Arthritic joints are swollen, or inflamed, usually because the smooth cartilage around them has been damaged in some way. Patients with arthritis suffer pain, stiffness and swelling in the affected area(s). Nearly one in three adults suffers from arthritis or other chronic joint symptoms. Arthritis is the most common chronic ailment among the elderly, although it can affect people of any age, including children.
Although there are many treatment options available to relieve arthritis pain, some people are so severely affected by this condition that their pain is unresponsive to conservative methods. Long-term, disabling arthritis pain may benefit from joint surgery to reduce pain and restore normal functioning. Joint surgery is typically used as a last resort treatment for arthritis. Joint surgery depends on the location and severity of the pain. Hip and knee surgeries are most common, but some procedures can also be used for the ankles, wrists, fingers and thumbs. Many of these procedures are minimally invasive as new technology helps to provide less scarring and shorter recovery times.
Arthroscopic Surgery is a minimally invasive procedure that allows a surgeon to diagnose and treat joint injuries and disease through small incisions in the skin. A camera the size of a pencil eraser is inserted through these portals into the joint. The joint is distended with fluid to help see the inside of the joint. Potentially treatable injuries include rotator cuff tendon tears, ACL tears, shoulder labrum tears, bone spurs and bursitis, and, torn cartilage or ligaments.
Stress fractures are overuse injuries in which small cracks or breaks form in a bone. They occur when muscles lose their ability to absorb shocks. The excess energy then transfers to the bone, which cracks under the pressure. As one of the body’s most weight-bearing bones, the tibia (shin bone) is highly susceptible.
Sports Medicine is a sub-specialty of orthopedics that focuses on the prevention, diagnosis, treatment, and rehabilitation of injuries suffered during activity. A common misconception is that only athletes sustain sports medicine injuries. These injuries involve tendons, ligaments, cartilage, or bone, and can occur from trauma, or repetitive use. The goal of treatment is to heal and rehabilitate the injury so patients can return to their favorite activities quickly, whether it’s Little League, recreational play, or a high school, college or professional sport. As with a sports team, there are many professionals who work together to help the patient regain maximum use of the injured limb or joint. “Players” on the team are typically the primary care physician, orthopedic surgeon, rehabilitation specialist, athletic trainer, physical therapist, – and the patient him/herself. Common injuries treated include:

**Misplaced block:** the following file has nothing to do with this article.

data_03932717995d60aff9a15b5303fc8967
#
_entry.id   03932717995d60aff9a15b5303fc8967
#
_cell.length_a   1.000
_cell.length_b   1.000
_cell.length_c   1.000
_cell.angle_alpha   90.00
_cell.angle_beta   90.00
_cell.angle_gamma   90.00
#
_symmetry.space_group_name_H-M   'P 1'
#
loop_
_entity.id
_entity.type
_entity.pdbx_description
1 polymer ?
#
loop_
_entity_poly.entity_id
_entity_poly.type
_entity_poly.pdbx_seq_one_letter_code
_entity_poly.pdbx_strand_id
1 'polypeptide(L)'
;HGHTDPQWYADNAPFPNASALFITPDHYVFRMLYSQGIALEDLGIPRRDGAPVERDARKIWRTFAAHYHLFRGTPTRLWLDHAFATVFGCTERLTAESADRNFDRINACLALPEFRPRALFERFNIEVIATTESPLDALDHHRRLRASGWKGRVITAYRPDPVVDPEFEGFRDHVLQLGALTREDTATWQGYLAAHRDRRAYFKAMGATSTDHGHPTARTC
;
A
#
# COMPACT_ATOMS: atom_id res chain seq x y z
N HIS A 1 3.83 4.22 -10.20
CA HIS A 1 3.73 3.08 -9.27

- ACL Tears
- Compartment Syndrome
- Heat Exhaustion
- Muscle Contusions (Bruise)
- Muscle Cramps
- Shin Splints
- Sprains & Strains
- Stress Fractures
- Torn Tendons & Ligaments
Osteoarthritis, also known as wear-and-tear or degenerative arthritis, is the most common form of the disease, affecting millions of people in the US each year. This condition is most common in older patients whose cartilage has worn down over time, and in athletes who have worn down their cartilage from overuse and repetitive motions. Patients with osteoarthritis may experience pain, swelling and stiffness within the joint, which tend to worsen as the condition progresses. Your doctor can diagnose this condition after evaluating your symptoms and performing an X-ray examination of the affected joint. Treatment for osteoarthritis initially focuses on relieving pain and other symptoms, and may include rest, activity modification, physical therapy, bracing, nutrition, injection therapy, and anti-inflammatory medication. More severe cases of osteoarthritis may require joint replacement surgery, which removes the arthritis and resurfaces the arthritic joint.
Orthopaedic physical therapy involves the rehabilitation of an injured bone, muscle, tendon, ligament, joint or limb. The injury may have been acute (the result of one incident) or chronic (long-term). The patient will usually begin a course of physical therapy after a short period of rest. Physical therapy can be used to treat and rehabilitate an acute injury, or may also be used to rehabilitate a surgical procedure. Rehabilitation programs are tailored to each patient with the goals of relieving pain and restoring maximum function to the injured area. Stretching and strengthening exercises are critical. Improvement is sought in strength, flexibility, mobility, coordination, posture, balance, gait, cardiopulmonary health, and pain. Treatment modalities may include massage, whirlpools, ultrasound, electrical stimulation, heat and cold applications, or alternative therapies. For athletes, rehabilitation typically involves a dual fitness program of weights and cardiovascular training.